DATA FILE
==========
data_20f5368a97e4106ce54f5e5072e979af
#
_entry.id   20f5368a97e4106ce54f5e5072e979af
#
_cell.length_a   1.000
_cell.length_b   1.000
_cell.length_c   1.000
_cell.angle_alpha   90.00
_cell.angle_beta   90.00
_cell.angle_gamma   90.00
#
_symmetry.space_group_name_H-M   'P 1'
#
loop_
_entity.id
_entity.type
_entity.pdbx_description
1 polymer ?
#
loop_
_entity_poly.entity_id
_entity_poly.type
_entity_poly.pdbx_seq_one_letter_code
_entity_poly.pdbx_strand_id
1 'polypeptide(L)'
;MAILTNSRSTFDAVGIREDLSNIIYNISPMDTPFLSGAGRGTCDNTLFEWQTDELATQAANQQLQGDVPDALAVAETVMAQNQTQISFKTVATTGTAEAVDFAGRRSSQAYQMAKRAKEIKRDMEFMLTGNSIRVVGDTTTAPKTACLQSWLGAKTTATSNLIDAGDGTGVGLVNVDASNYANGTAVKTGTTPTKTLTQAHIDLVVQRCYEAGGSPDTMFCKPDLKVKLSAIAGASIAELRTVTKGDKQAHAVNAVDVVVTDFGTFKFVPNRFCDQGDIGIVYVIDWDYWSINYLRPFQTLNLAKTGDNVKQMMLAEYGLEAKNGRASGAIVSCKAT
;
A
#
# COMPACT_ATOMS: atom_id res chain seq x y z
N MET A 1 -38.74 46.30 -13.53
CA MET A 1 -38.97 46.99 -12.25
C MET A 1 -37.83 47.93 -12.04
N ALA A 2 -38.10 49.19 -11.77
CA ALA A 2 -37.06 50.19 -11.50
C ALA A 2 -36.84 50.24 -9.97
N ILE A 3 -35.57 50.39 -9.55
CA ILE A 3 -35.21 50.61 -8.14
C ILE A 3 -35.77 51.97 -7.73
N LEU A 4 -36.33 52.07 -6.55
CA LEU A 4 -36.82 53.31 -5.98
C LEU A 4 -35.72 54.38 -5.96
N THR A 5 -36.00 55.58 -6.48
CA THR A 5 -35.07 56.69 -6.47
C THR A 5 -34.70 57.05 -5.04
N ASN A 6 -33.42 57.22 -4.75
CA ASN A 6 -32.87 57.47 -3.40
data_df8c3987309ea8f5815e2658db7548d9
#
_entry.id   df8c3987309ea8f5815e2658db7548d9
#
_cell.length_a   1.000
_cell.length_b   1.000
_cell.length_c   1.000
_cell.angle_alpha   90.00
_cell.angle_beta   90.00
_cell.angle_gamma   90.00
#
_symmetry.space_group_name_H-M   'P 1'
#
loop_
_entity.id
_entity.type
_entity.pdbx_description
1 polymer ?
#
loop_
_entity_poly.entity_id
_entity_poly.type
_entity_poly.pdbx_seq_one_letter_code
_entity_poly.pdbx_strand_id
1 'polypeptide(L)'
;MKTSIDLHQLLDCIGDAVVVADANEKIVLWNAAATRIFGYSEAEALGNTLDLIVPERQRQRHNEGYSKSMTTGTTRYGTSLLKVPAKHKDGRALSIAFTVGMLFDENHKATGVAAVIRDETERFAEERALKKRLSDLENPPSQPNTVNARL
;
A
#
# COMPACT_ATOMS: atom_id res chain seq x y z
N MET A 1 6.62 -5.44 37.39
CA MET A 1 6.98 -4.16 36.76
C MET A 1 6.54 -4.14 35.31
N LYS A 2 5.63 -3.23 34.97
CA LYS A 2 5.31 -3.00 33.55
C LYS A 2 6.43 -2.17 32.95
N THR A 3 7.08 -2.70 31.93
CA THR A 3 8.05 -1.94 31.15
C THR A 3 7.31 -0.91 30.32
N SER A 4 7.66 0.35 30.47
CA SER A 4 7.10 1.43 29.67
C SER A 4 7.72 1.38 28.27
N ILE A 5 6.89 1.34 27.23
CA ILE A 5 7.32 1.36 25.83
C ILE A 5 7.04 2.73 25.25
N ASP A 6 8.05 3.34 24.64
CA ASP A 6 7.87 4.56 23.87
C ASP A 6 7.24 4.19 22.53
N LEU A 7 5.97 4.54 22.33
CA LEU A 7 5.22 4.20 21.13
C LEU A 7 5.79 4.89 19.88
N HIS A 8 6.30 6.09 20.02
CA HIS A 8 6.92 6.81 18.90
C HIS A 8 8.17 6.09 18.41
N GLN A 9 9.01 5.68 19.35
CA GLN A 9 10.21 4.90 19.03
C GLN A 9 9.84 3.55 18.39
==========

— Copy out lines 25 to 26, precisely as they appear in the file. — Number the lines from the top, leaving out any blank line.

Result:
1 'polypeptide(L)'
;MAILTNSRSTFDAVGIREDLSNIIYNISPMDTPFLSGAGRGTCDNTLFEWQTDELATQAANQQLQGDVPDALAVAETVMAQNQTQISFKTVATTGTAEAVDFAGRRSSQAYQMAKRAKEIKRDMEFMLTGNSIRVVGDTTTAPKTACLQSWLGAKTTATSNLIDAGDGTGVGLVNVDASNYANGTAVKTGTTPTKTLTQAHIDLVVQRCYEAGGSPDTMFCKPDLKVKLSAIAGASIAELRTVTKGDKQAHAVNAVDVVVTDFGTFKFVPNRFCDQGDIGIVYVIDWDYWSINYLRPFQTLNLAKTGDNVKQMMLAEYGLEAKNGRASGAIVSCKAT